| October 1, 2010

The Dirty Big Secret of Education Policy

Education policy is back in the news like it hasn’t been in years. And if it feels like nothing’s changed, that’s because in some ways it hasn’t. Politicians are always offering us yet another quick fix that will finally make the public school system work. The quick fixes have varied over the years, but the political system’s dedication to quick-fixery has remained—the one reliable constant in an ever-changing world.

And there’s one other thing that doesn’t change—the web of silence and deception they use to distract our attention from the one solution that’s consistently proven to get results in improving public schools. The empirical evidence for this reform has been piling up for years, but the system would rather you didn’t know.

Never mind the parade of phony reforms pushed by the unions and their allies—smaller classes, lavishly funded pre-pre-pre-kindergarten programs starting in the womb, etc. Just a couple of years ago, they were even peddling the idea that schools should be turned into neighborhood social-service centers. They put together a major all-hands marketing push for this idea—but it didn’t pass the laugh test and even the dinosaur media declined to pick it up, which is why you probably didn’t hear about it.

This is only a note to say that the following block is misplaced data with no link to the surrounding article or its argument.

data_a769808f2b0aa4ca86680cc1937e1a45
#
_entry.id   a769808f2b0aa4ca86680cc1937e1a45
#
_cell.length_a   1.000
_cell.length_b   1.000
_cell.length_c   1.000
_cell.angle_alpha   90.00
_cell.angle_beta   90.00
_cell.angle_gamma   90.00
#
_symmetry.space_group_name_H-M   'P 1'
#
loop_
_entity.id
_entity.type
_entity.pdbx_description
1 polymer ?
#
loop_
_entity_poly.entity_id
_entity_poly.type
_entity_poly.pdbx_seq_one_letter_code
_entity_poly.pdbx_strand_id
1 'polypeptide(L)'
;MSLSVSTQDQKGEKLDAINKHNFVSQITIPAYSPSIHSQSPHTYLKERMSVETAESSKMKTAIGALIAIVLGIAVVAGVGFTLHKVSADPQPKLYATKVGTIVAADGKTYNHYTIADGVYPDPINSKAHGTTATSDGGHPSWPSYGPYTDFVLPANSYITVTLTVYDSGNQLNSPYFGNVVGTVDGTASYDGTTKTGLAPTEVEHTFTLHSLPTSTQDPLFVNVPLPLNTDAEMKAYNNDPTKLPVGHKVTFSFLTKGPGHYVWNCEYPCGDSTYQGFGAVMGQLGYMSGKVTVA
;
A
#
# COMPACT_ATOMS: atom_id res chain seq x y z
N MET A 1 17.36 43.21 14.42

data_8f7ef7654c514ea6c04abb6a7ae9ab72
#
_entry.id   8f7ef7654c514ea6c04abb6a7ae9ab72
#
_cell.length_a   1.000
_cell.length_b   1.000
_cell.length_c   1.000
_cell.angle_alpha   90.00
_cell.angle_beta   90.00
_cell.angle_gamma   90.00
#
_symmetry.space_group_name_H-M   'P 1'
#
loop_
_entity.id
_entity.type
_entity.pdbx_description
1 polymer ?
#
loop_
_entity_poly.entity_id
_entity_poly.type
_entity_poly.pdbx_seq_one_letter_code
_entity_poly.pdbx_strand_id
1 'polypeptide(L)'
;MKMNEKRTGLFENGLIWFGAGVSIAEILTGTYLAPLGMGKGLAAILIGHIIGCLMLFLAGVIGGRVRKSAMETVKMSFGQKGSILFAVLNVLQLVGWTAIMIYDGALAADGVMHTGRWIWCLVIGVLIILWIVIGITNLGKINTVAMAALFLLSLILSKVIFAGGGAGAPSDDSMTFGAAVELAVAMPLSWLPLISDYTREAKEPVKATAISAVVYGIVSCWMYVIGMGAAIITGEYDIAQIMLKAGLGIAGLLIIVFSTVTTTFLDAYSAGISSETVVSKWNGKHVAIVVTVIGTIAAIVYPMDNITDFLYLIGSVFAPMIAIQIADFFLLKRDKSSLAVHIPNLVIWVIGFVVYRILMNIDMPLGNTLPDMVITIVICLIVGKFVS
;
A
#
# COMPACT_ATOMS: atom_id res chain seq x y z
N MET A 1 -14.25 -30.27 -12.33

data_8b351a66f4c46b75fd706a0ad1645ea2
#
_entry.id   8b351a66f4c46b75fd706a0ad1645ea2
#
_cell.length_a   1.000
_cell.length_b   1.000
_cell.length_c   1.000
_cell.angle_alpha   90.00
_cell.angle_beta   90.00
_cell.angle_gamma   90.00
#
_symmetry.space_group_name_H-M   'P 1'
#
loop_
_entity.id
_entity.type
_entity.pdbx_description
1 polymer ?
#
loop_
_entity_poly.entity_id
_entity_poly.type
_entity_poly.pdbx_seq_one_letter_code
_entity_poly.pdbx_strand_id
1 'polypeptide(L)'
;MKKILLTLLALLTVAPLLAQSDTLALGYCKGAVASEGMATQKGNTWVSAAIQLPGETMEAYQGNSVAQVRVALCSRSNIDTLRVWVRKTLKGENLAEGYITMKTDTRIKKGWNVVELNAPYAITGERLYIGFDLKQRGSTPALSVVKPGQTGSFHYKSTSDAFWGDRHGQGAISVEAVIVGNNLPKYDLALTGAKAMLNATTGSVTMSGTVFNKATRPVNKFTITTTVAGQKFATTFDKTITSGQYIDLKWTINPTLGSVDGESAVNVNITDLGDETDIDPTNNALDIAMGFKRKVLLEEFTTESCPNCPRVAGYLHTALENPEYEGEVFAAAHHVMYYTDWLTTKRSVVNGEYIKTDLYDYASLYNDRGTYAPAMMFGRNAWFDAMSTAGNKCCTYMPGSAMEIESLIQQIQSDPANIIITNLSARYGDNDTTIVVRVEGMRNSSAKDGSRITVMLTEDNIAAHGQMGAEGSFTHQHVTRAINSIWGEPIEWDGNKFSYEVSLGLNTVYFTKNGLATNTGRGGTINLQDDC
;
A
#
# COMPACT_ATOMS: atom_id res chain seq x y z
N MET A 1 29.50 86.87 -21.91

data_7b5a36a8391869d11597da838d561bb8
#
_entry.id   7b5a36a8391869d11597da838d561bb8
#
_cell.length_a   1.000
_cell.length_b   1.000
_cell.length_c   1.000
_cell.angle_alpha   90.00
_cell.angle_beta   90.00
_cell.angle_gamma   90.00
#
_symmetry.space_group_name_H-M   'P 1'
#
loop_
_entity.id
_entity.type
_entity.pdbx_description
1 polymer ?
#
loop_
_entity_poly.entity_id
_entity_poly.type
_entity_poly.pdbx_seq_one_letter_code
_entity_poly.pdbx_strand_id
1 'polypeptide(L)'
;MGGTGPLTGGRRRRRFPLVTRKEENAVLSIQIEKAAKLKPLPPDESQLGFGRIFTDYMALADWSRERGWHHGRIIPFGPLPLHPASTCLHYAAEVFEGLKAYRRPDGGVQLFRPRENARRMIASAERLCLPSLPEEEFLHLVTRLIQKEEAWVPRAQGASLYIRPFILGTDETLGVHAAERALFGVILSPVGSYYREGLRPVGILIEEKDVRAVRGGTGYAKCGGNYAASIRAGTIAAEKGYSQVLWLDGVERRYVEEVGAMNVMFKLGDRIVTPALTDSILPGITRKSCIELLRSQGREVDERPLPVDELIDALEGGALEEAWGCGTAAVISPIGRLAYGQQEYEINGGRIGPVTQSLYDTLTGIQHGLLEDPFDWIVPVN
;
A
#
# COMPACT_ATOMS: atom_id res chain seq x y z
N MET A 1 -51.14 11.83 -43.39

By now, we know that all those reforms are worthless. Even the dinosaur media know it, believe it or not. From Time to the Washington Post, they’re turning against the unions in force. (The New York Times is still in the tank, but thankfully no one reads it.)

The problem is no longer that the unions push quick fixes. The problem is that too many of the people who are looking for real reform are hung up on their own quick fixes.

National Standards Aren’t the Answer

Ten years ago there was a strong and deep left-right consensus among education reformers in Washington that things would get better if the federal government made basic skills testing, with public reporting of the results and sanctions for failure, a requirement of federal schools funding. That was the premise behind the 2001 No Child Left Behind (NCLB) law.